After a heart attack, a ‘Dracula’ killer who brutally mutilated a neighbor dies in prison.


After a heart attack, a ‘Dracula’ killer who brutally mutilated a neighbor dies in prison.

After violently stabbing and mutilating his neighbor in Kent in 1999, Jeffry Cattell was sentenced to life in prison.

As a result of heart problems, he passed away in prison.

A man who mutilated and murdered his neighbor has died in a Scottish prison after more than two decades behind bars.

In 1997, Jeffry Cattell, 61, was sentenced to life in prison for the murder of his next-door neighbor, James Milne, in his flat in Inverness House, Shepway, Maidstone, Kent.

According to a fatal accident inquiry (FAI) determination released on Friday, Cattell died at HMP Shotts Prison as a result of a heart attack, heart disease, and respiratory failure.

The victim, originally from Aberdeen, was stabbed in the neck with a two-pronged kitchen knife, and other parts of his body were dismembered, according to The Kent Messenger at the time.

According to the Daily Record, the victim was dubbed “Scottish Jim.”

One witness at Cattell’s trial at the Old Bailey described him as a “later-day Dracula,” according to the newspaper.

Cattell has always maintained his innocence and claimed he was the victim of a miscarriage of justice, with his lawyers speculating at the time that drug dealers were involved in the murder.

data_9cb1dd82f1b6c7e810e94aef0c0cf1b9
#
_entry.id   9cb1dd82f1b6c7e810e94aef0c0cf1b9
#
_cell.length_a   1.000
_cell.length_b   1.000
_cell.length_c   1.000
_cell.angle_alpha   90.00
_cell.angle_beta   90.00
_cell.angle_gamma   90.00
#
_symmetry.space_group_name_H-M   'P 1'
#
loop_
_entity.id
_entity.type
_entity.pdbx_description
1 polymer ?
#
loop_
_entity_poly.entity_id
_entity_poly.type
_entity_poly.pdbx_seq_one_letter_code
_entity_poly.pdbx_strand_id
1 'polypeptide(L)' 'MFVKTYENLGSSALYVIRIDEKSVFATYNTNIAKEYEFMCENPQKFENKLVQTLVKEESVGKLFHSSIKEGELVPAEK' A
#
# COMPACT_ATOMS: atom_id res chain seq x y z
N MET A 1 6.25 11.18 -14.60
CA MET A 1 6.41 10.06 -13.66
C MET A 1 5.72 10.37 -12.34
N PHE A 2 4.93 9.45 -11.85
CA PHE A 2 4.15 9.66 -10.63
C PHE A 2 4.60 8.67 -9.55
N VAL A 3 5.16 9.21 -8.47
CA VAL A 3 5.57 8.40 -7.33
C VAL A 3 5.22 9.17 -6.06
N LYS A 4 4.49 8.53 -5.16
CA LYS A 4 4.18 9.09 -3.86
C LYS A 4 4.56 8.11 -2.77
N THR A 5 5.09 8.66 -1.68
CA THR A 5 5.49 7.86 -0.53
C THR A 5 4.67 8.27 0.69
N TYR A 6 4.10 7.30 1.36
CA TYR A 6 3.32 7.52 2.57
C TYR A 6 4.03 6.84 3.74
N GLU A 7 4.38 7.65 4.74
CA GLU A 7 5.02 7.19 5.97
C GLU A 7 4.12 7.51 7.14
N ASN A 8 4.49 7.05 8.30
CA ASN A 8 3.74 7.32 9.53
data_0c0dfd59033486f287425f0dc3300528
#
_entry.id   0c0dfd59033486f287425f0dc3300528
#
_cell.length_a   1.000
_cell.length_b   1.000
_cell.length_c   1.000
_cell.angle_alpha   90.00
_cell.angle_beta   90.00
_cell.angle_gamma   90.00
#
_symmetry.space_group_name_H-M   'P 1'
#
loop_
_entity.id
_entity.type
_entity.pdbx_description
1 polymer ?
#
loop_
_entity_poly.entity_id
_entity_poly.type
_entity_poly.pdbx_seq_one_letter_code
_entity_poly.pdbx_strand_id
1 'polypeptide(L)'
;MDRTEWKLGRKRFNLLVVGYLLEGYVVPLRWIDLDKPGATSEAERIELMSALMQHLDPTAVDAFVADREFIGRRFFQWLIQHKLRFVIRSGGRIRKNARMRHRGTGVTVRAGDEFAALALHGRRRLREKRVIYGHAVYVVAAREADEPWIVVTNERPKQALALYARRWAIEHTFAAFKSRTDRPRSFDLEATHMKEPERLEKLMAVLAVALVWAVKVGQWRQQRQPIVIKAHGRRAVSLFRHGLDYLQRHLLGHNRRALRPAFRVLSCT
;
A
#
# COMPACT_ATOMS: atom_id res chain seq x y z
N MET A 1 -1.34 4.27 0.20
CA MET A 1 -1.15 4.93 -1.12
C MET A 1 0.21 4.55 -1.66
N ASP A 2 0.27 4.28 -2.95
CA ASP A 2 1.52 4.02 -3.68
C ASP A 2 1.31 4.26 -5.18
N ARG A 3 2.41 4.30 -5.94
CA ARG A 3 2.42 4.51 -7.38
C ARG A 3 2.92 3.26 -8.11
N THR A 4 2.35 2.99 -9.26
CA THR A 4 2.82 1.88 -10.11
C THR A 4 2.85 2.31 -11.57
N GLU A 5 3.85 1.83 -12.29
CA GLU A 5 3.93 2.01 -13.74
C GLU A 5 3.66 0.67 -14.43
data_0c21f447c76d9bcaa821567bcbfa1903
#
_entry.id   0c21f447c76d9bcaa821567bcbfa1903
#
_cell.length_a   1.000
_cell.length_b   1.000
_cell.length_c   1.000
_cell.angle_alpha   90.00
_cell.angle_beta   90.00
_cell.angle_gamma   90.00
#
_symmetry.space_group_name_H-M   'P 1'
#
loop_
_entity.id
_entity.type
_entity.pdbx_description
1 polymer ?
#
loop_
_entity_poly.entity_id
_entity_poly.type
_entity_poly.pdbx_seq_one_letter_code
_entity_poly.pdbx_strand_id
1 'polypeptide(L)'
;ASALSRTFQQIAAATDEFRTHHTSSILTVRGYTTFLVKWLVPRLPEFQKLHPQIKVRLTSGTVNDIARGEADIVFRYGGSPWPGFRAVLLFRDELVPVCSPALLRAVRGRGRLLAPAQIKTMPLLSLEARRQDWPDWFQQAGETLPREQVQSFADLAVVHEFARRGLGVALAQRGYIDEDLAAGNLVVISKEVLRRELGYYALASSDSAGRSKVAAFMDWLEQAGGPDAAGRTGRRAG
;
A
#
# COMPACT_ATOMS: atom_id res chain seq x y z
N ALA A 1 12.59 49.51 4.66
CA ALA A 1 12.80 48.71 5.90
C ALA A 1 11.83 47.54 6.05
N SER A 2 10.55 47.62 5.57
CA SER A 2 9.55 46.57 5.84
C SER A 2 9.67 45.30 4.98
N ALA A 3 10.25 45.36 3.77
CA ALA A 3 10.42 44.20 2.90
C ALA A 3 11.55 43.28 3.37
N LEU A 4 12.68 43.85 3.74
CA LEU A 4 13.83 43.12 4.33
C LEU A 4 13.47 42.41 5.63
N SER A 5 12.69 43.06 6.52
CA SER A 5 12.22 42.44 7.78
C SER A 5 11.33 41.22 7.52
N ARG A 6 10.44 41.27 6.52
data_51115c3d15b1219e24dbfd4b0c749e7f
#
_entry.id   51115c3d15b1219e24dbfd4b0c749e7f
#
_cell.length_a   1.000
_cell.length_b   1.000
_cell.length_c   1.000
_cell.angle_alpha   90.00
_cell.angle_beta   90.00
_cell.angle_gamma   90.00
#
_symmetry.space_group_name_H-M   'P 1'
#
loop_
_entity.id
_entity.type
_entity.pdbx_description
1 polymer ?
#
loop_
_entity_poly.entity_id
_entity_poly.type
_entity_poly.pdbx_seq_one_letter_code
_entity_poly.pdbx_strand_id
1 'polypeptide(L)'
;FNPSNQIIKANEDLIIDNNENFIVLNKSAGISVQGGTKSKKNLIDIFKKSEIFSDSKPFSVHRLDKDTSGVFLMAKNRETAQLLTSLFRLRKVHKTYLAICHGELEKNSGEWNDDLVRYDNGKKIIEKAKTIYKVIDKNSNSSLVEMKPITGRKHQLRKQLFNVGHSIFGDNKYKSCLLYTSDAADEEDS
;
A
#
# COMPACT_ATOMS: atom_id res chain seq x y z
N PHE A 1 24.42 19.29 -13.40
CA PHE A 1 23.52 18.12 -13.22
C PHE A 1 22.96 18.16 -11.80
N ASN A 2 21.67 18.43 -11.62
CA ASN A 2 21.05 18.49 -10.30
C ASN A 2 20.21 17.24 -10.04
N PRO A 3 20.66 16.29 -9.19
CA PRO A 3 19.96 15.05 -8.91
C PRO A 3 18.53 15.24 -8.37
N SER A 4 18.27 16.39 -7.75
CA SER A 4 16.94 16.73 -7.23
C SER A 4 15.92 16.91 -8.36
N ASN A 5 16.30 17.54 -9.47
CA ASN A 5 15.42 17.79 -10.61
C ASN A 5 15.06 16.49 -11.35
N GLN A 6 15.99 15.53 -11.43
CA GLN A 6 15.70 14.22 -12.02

The motive, according to the officers working on the case, is a mystery.

Detective Inspector Mick Judge called it “the worst thing” he’d dealt with in 15 years at the time.

The murder was described as “horrendous” by other police officers investigating the case.

Sheriff Thomas Millar issued a fatal accident inquiry determination into Cattell’s death this week, stating that Cattell spent time in various prisons throughout his life term.

HMP Canterbury, HMP Belmarsh, HMP Swaleside, HMP Rye Hill, HMP Gartree, and three Scottish prisons – Saughton, Barlinnie, and most recently Shotts – were among them.

Every year, cross-border prison transfers occur, often because of a family connection to a specific location.

According to the FAI determination, Cattell had been on a ‘do not attempt to resuscitate’ order since July 2016 and had received oxygen concentrator assistance for respiratory issues.

On the way back from collecting a new pair of glasses from a treatment room in HMP Shotts on April 6, 2020, he collapsed while attempting to walk back to his cell.

A nurse advised him to wait for a wheelchair to take him to his cell, but he persisted in walking, slouched against a wall, and a ‘code blue’ alarm was raised, prompting an ambulance to arrive.

The news is summarized by Brinkwire.


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